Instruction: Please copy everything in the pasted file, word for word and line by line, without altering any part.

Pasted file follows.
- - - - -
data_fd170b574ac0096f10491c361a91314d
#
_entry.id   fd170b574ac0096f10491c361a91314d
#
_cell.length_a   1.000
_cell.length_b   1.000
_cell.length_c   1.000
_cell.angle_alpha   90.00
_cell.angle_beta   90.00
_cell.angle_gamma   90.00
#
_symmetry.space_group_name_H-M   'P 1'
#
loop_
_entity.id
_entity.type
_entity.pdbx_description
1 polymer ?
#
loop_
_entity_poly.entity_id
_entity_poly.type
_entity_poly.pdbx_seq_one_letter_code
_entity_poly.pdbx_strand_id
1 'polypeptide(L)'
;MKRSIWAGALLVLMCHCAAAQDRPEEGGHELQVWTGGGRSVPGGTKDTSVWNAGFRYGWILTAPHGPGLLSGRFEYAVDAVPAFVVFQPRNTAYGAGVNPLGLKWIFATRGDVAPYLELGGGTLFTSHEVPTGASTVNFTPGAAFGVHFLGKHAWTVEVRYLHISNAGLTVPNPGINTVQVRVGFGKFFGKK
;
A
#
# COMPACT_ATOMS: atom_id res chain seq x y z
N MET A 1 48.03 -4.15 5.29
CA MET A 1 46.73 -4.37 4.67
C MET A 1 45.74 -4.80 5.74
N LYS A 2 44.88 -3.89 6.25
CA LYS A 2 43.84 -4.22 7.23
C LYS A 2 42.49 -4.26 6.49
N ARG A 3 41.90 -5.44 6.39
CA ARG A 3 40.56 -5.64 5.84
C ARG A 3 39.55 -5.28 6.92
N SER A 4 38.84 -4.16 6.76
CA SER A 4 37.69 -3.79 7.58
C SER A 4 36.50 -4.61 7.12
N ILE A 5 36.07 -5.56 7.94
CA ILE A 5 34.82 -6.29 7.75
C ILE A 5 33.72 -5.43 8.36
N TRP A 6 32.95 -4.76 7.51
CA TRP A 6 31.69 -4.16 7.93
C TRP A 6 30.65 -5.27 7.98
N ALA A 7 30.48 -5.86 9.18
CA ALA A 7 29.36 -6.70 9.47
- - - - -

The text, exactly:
data_fd170b574ac0096f10491c361a91314d
#
_entry.id   fd170b574ac0096f10491c361a91314d
#
_cell.length_a   1.000
_cell.length_b   1.000
_cell.length_c   1.000
_cell.angle_alpha   90.00
_cell.angle_beta   90.00
_cell.angle_gamma   90.00
#
_symmetry.space_group_name_H-M   'P 1'
#
loop_
_entity.id
_entity.type
_entity.pdbx_description
1 polymer ?
#
loop_
_entity_poly.entity_id
_entity_poly.type
_entity_poly.pdbx_seq_one_letter_code
_entity_poly.pdbx_strand_id
1 'polypeptide(L)'
;MKRSIWAGALLVLMCHCAAAQDRPEEGGHELQVWTGGGRSVPGGTKDTSVWNAGFRYGWILTAPHGPGLLSGRFEYAVDAVPAFVVFQPRNTAYGAGVNPLGLKWIFATRGDVAPYLELGGGTLFTSHEVPTGASTVNFTPGAAFGVHFLGKHAWTVEVRYLHISNAGLTVPNPGINTVQVRVGFGKFFGKK
;
A
#
# COMPACT_ATOMS: atom_id res chain seq x y z
N MET A 1 48.03 -4.15 5.29
CA MET A 1 46.73 -4.37 4.67
C MET A 1 45.74 -4.80 5.74
N LYS A 2 44.88 -3.89 6.25
CA LYS A 2 43.84 -4.22 7.23
C LYS A 2 42.49 -4.26 6.49
N ARG A 3 41.90 -5.44 6.39
CA ARG A 3 40.56 -5.64 5.84
C ARG A 3 39.55 -5.28 6.92
N SER A 4 38.84 -4.16 6.76
CA SER A 4 37.69 -3.79 7.58
C SER A 4 36.50 -4.61 7.12
N ILE A 5 36.07 -5.56 7.94
CA ILE A 5 34.82 -6.29 7.75
C ILE A 5 33.72 -5.43 8.36
N TRP A 6 32.95 -4.76 7.51
CA TRP A 6 31.69 -4.16 7.93
C TRP A 6 30.65 -5.27 7.98
N ALA A 7 30.48 -5.86 9.18
CA ALA A 7 29.36 -6.70 9.47